Since YouTube launched in 2005, it has become a go-to platform for anyone seeking information and instruction on a plethora of topics — everything from installing a smoke alarm and performing automotive maintenance to learning to speak a new language or gaining an understanding of calculus.
But what if you’re considering a career in Civil Engineering or have earned your degree and need help settling into a new job? Daniel Bressler (‘18) noticed a dearth of video content that might have helped him as he entered the professional engineering world and decided to try filling that gap.
He had always enjoyed video editing, and, drawing upon his own experience of feeling out of place and in over his head those first few months after graduation, he began posting the videos he would have benefitted from during that time. YouTube visitors can learn how to write a civil engineering resume, eight must-know tips for their first civil engineering job or internship, study tips for the Fundamentals of Engineering (FE) exam, and whether to choose a large or small engineering firm, among other practical topics. Among the most popular video he has posted is one titled, “Is Civil Engineering a Hard Major?” “At every beginning of a new semester, it seems to draw a new influx of views, which shows it's reaching the right people at the right time,” he says.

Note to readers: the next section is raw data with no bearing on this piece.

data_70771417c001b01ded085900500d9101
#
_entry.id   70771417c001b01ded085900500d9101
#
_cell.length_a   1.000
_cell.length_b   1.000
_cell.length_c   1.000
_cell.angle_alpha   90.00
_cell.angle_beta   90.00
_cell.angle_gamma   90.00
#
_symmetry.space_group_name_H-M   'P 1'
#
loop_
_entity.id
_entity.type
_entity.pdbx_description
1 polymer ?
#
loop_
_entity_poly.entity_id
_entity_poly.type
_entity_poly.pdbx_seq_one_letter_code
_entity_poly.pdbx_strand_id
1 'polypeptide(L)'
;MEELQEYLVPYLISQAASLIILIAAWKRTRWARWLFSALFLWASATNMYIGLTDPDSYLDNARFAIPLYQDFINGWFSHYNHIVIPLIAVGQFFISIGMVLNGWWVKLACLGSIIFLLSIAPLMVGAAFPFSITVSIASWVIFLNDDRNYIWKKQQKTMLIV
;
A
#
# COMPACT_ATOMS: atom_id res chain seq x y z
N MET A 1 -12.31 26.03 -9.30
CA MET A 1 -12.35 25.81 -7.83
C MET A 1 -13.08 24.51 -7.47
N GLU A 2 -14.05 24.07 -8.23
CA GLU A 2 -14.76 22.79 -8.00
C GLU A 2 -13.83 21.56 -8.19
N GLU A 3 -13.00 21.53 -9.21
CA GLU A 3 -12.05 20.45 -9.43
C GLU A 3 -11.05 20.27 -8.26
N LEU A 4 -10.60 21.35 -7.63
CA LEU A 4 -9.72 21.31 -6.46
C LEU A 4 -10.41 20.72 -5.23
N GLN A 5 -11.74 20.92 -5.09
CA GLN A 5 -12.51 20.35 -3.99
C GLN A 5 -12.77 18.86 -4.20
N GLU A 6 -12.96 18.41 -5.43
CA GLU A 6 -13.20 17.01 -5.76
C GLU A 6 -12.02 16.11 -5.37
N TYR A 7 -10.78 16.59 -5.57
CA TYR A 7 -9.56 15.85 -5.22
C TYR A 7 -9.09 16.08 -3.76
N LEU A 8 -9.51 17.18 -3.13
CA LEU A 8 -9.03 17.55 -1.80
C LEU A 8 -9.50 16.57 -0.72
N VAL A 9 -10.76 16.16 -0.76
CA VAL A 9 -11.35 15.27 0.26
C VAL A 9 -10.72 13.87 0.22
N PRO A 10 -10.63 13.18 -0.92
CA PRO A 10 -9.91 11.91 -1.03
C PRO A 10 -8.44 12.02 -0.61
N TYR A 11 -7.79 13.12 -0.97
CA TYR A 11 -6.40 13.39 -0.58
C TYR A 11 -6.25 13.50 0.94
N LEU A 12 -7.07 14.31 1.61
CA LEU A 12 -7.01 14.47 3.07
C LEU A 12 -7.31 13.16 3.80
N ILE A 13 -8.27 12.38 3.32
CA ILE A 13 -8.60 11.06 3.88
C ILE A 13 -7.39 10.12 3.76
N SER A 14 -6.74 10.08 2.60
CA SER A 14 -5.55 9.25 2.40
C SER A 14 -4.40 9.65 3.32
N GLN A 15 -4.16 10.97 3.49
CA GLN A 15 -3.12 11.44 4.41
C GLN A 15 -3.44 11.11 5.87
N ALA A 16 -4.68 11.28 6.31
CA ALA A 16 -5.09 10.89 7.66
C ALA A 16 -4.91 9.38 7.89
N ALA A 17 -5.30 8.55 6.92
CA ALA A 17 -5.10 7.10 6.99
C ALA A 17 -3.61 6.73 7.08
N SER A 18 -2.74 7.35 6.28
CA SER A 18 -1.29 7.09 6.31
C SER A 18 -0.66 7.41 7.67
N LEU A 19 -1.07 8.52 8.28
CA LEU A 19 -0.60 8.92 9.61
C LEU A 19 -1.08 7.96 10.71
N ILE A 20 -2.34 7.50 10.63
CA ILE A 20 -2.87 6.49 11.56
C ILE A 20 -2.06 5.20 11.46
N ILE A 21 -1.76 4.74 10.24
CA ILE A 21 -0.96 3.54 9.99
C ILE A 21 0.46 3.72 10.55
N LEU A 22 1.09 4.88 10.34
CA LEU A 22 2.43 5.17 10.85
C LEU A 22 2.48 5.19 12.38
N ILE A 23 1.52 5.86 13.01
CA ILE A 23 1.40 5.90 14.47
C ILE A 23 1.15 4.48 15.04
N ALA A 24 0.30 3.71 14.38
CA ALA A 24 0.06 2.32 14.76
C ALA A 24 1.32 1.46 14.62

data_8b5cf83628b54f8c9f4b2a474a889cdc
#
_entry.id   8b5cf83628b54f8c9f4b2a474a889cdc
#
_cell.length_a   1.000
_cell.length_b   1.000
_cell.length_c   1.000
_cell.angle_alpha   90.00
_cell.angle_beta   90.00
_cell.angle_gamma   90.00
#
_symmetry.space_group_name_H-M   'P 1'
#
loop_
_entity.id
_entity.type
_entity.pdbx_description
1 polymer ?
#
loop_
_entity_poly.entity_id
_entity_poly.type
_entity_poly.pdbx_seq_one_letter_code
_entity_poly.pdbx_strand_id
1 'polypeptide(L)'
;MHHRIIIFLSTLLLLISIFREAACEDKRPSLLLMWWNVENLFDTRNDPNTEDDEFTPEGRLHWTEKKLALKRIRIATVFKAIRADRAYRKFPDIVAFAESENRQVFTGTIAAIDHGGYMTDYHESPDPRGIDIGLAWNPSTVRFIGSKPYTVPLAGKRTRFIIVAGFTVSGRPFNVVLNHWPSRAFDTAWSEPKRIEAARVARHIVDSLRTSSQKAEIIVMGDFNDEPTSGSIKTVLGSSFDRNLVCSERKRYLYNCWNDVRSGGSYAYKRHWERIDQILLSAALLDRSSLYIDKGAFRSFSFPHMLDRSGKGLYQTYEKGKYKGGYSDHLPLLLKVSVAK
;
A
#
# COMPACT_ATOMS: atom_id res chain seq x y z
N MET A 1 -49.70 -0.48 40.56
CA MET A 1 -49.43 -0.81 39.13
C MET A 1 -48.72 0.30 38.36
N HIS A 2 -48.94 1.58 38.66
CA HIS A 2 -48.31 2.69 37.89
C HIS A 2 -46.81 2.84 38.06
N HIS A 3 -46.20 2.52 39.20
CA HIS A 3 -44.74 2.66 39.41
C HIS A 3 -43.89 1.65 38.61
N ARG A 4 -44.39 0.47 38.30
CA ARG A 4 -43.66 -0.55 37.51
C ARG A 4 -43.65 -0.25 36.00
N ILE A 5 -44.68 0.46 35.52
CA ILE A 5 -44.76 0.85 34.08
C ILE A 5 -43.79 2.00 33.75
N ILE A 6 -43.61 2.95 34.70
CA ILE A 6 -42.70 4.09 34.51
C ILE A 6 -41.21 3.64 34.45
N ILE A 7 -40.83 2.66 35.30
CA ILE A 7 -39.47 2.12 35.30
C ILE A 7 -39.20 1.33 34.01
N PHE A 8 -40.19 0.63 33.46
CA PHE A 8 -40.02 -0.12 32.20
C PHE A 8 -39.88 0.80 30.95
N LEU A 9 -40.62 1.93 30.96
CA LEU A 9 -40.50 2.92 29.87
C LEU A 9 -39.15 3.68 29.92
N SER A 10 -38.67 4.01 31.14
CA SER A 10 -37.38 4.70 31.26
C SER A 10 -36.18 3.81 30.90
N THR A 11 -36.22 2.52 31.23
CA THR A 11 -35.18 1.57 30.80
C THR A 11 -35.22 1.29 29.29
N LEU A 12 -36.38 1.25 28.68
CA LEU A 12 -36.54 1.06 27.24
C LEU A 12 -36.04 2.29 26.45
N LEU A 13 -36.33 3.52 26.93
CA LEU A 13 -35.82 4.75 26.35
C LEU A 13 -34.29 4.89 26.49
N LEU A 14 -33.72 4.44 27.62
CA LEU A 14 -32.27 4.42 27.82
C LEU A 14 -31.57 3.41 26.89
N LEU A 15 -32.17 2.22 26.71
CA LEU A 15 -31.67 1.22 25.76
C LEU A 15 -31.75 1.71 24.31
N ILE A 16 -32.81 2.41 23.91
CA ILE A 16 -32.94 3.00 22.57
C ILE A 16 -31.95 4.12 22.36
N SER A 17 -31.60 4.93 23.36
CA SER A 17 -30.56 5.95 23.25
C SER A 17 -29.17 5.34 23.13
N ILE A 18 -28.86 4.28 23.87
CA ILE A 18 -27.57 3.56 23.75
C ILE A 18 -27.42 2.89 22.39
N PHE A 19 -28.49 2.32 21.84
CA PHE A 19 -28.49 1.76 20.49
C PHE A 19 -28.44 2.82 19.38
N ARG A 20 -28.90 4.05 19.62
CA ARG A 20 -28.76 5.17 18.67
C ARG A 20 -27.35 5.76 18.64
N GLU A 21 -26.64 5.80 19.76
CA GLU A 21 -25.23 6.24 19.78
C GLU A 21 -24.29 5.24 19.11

Bressler, who now works as a structural engineer at a New York City-based startup called York Tower Consulting Engineering, is also dedicated to mentorship through the American Society of Civil Engineers (ASCE): he is an active participant on the organization’s Collaborate platform and in the ASCE Mentor Match program.
ASCE recently named him a 2023 New Face of Civil Engineering — fitting since it’s his friendly and engaging face many aspiring engineers are now seeing when they seek career guidance on-line. “I try not to come off as intimidating. I’m very open and warm,” Bressler — who admits he’s an extrovert in a field known to attract introverts — explained to an ASCE interviewer. “I just want to make engineering tangible for everyone.”
The Brooklyn native understands that forging an engineering career can be a daunting process, but wants people to know that it’s within reach if they put their minds to it. “If this is what you want to do, go for it,” he advises. “I wasn’t a perfect student, yet here I am, and if I can do it, you can too!”